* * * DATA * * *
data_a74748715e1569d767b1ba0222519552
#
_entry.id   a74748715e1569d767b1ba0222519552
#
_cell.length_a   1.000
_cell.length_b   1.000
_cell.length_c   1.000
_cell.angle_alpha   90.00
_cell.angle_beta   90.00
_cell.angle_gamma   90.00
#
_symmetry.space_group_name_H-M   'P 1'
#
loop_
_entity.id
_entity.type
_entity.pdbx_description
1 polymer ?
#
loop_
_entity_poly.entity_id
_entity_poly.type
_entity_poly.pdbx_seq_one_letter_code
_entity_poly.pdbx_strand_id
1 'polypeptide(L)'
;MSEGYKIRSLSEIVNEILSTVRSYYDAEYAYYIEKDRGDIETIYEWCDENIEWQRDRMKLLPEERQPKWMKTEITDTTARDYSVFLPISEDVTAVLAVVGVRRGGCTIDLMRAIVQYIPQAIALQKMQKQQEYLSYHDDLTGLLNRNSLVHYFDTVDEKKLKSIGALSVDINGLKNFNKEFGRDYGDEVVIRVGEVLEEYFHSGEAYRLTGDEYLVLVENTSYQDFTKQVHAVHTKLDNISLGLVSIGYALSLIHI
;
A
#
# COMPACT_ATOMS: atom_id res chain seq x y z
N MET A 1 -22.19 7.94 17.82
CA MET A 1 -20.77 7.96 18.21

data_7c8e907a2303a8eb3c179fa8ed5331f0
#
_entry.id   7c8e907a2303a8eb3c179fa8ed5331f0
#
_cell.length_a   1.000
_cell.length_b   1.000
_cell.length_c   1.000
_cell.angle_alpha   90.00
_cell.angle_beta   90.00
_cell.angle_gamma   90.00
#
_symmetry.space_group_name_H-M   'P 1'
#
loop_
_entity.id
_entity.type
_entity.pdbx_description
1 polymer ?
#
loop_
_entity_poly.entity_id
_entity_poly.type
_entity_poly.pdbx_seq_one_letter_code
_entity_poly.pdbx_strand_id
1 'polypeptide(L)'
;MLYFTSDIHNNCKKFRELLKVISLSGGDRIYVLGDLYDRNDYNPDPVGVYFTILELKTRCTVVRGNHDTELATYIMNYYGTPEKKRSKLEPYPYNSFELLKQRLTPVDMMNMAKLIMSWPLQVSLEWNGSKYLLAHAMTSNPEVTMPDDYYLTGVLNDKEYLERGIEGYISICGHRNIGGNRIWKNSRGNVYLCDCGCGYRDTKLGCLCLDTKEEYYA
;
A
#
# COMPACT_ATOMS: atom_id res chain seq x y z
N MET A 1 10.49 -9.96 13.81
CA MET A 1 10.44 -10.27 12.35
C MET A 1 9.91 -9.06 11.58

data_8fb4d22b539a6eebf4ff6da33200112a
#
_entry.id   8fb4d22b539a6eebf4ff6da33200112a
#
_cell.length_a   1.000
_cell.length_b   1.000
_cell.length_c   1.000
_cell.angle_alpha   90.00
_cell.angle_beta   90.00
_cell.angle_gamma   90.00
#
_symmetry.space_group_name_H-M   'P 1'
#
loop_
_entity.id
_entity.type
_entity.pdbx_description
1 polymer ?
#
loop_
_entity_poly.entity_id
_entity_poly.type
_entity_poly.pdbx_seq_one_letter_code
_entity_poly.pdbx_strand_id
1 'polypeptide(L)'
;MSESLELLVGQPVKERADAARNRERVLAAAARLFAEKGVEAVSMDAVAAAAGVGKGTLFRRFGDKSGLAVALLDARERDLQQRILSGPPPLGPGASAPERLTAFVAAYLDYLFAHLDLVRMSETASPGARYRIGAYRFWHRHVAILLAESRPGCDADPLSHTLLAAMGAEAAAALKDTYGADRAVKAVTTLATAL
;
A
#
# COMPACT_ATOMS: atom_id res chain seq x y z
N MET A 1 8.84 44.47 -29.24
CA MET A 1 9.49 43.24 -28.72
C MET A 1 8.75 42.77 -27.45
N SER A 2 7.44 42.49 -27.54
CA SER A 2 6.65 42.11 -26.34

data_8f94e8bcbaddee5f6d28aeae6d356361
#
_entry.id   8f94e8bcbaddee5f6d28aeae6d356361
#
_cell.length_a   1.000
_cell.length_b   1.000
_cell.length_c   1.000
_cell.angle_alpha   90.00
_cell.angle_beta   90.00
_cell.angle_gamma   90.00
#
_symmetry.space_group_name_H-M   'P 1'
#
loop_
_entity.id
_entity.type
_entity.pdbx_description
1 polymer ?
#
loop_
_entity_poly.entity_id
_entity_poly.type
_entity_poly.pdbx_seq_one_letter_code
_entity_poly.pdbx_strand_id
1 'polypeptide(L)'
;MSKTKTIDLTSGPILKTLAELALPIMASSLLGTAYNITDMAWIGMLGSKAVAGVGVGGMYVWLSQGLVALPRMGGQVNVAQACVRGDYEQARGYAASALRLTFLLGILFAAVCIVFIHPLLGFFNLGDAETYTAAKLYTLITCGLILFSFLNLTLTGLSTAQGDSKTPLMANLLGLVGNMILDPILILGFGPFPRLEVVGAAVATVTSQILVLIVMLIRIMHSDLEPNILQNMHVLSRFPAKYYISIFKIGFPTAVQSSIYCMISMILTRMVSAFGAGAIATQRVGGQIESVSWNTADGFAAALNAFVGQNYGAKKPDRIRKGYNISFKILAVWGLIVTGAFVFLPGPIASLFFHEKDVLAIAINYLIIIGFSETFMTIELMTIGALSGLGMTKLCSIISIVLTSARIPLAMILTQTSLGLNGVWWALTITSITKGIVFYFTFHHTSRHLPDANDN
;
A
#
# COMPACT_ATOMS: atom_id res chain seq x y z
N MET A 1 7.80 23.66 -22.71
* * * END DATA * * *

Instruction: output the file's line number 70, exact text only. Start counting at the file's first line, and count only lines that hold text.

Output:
_cell.length_a   1.000